More times than not, investors are the most bullish on stocks that have recently trounced the market. You know, the Google and Apple types.
That's why I was a little surprised to see that you voted a stock down nearly 40% in the past year to be The Best Retail Stock for 2007.
You shunned the likes of Starbucks
Instead, you unanimously chose beaten-down organic-grocery store Whole Foods
Pass the tofu, please
So, what catalysts will drive Whole Foods' growth in 2007?
In her article supporting Whole Foods, Alyce Lomax noted Whole Foods' tremendous reputation, market positioning, and excellent leadership as three potential drivers.
But, as Alyce argued, it might be the company's financial strength and disclosure that make the difference for shareholders:
"There are still more reasons to like Whole Foods -- and not just because it's so profitable that it has been able to pay a dividend to its shareholders. It reports economic value added, or EVA, which is a metric that provides a much more long-term approach than quarterly earnings. In addition, it gives abundant data on its same-store sales. Over the summer, we were able to take a look at that data and determine that Whole Foods is able to coax impressive sales growth out of older stores for what may be a remarkably long time."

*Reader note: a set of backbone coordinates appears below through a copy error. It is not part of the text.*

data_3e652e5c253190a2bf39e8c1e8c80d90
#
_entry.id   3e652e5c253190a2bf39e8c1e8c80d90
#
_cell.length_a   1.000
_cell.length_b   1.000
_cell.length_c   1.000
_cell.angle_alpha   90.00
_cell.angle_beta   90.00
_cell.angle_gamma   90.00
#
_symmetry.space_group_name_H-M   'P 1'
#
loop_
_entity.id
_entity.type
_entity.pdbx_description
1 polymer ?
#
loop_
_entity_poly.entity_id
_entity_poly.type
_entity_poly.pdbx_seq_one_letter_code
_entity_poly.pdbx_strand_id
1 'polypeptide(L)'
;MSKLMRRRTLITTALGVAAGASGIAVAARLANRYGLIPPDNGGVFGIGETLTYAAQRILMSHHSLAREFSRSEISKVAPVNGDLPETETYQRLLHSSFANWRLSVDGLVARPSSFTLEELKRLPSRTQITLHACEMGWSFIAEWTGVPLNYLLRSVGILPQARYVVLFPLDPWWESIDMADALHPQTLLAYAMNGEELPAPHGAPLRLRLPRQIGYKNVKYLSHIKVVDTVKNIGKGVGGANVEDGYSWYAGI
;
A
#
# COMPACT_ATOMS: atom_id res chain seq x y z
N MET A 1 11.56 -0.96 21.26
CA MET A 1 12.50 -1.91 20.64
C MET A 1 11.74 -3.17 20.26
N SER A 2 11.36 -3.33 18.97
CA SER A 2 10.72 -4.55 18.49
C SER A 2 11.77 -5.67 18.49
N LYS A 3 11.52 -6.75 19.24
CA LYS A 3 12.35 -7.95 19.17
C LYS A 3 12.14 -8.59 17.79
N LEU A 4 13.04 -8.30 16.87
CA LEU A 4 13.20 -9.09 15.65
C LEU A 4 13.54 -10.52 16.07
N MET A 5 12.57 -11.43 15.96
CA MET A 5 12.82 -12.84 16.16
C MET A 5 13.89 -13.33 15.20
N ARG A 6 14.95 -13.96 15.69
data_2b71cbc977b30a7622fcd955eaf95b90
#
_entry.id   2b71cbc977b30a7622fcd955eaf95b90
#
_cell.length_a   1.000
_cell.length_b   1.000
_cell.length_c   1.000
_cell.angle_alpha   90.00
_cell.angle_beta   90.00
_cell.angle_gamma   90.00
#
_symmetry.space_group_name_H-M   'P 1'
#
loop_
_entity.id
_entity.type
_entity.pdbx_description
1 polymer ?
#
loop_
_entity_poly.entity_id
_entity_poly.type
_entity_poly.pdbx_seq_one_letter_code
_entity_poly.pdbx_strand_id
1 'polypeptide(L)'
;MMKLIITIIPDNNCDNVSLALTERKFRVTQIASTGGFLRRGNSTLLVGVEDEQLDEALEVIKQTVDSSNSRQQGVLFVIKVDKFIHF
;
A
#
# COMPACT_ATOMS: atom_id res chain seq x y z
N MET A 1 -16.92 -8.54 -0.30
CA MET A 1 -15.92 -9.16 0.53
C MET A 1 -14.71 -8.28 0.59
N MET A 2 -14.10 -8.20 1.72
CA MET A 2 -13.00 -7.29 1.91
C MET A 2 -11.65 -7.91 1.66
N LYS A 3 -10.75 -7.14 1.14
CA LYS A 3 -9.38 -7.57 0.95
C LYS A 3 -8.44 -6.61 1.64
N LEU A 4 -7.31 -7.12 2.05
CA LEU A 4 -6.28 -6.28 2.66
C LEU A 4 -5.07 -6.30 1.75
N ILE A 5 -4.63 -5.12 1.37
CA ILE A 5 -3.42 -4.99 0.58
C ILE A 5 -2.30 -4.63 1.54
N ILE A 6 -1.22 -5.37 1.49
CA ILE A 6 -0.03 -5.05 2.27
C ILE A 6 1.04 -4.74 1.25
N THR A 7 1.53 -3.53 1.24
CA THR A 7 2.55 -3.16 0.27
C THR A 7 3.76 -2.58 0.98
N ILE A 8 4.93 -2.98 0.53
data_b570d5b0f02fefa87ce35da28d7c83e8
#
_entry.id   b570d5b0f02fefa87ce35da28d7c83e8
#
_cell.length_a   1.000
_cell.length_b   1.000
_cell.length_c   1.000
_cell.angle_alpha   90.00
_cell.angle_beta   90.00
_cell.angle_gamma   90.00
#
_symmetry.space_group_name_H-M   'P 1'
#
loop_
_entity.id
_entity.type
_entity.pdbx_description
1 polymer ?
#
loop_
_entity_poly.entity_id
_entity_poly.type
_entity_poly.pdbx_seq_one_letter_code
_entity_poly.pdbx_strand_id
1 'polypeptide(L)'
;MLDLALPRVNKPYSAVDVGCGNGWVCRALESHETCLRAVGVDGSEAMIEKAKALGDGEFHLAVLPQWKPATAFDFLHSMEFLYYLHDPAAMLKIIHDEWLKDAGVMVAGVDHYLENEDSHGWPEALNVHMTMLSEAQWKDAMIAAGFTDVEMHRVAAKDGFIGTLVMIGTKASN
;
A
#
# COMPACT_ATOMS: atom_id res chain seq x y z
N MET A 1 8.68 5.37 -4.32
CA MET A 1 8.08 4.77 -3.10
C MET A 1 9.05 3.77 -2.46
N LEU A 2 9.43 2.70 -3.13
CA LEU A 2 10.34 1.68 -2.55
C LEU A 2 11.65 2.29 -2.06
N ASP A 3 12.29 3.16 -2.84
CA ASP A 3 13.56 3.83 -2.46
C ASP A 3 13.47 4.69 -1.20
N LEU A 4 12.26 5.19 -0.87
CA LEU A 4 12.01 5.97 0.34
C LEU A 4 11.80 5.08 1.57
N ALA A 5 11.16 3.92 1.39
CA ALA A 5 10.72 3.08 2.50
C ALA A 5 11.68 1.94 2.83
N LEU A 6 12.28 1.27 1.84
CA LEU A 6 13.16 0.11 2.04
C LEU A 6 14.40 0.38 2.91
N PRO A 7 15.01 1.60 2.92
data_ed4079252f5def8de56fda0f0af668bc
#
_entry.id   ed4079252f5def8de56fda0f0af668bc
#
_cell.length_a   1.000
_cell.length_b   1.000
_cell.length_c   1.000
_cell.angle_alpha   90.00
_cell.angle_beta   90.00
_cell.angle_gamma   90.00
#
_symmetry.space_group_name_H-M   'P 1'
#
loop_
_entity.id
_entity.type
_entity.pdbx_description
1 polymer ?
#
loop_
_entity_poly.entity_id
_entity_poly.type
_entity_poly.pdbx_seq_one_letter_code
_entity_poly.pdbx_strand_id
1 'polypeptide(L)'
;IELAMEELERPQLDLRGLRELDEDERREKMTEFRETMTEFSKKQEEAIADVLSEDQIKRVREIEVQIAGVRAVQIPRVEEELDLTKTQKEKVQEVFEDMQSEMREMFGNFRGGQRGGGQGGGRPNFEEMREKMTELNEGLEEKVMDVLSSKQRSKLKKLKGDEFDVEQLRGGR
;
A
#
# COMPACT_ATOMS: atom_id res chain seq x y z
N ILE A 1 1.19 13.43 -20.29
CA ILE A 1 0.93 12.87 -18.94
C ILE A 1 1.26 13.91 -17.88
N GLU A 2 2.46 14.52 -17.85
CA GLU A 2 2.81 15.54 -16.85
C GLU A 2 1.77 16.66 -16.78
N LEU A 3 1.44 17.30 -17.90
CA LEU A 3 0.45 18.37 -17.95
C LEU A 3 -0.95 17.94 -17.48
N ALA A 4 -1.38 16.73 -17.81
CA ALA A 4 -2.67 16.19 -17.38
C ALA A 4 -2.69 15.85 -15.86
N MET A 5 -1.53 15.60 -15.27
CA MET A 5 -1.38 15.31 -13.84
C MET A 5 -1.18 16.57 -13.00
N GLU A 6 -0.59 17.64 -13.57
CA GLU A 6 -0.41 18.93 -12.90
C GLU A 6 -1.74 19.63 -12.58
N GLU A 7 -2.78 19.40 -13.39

Other CAPS investors chimed in with their thoughts. From jensig:
"The Whole Foods in my city is constantly full of customers. The service is great, and the products don't compare to any other. The company's ethical standards are important to me, and I believe companies with good moral standing are becoming more valued by people everywhere. The brand name is also known everywhere. I am optimistic that once new stores begin opening, the stock will begin to improve. I bought in after the 30% drop, seeing it as a good opportunity to buy a stock that to me seemed suddenly very undervalued."
Despite Whole Foods' plunge over the past year, the stock still trades at a significant P/E premium to the general market, and much higher than other grocers such as Safeway
The bullish argument here is that Whole Foods provides a premium service and should therefore trade at a premium. Hey, Starbucks has traded at a significant premium to the market for more than a decade, and it has returned 25% annualized returns over that period. Why can't Whole Foods do the same?
But unlike Starbucks, which doesn't have much in the way of major competition, there are a lot of hands in the organic game. Whole Foods must compete not only with other organic-food stores such as Wild Oats and Trader Joe's, but also with major grocers such as Wal-Mart and Safeway, which have added organic products to their lines.
Was Whole Foods' 40% slide over the past year a result of increased competition, or was it something else?
Now, a substantial price drop may not be indicative of long-term returns, but it should at least make investors take note and rethink future prospects.
Either way, even though the contest is over, you can still make your opinions heard, along with more than 20,000 other investors on Motley Fool CAPS. Simply follow this link to your free registration.
Todd Wenning owns shares of Starbucks but of no other company mentioned. Whole Foods and Starbucks are Motley Fool Stock Advisor picks. Wal-Mart is an Inside Value choice. The Fool is investors writing for investors.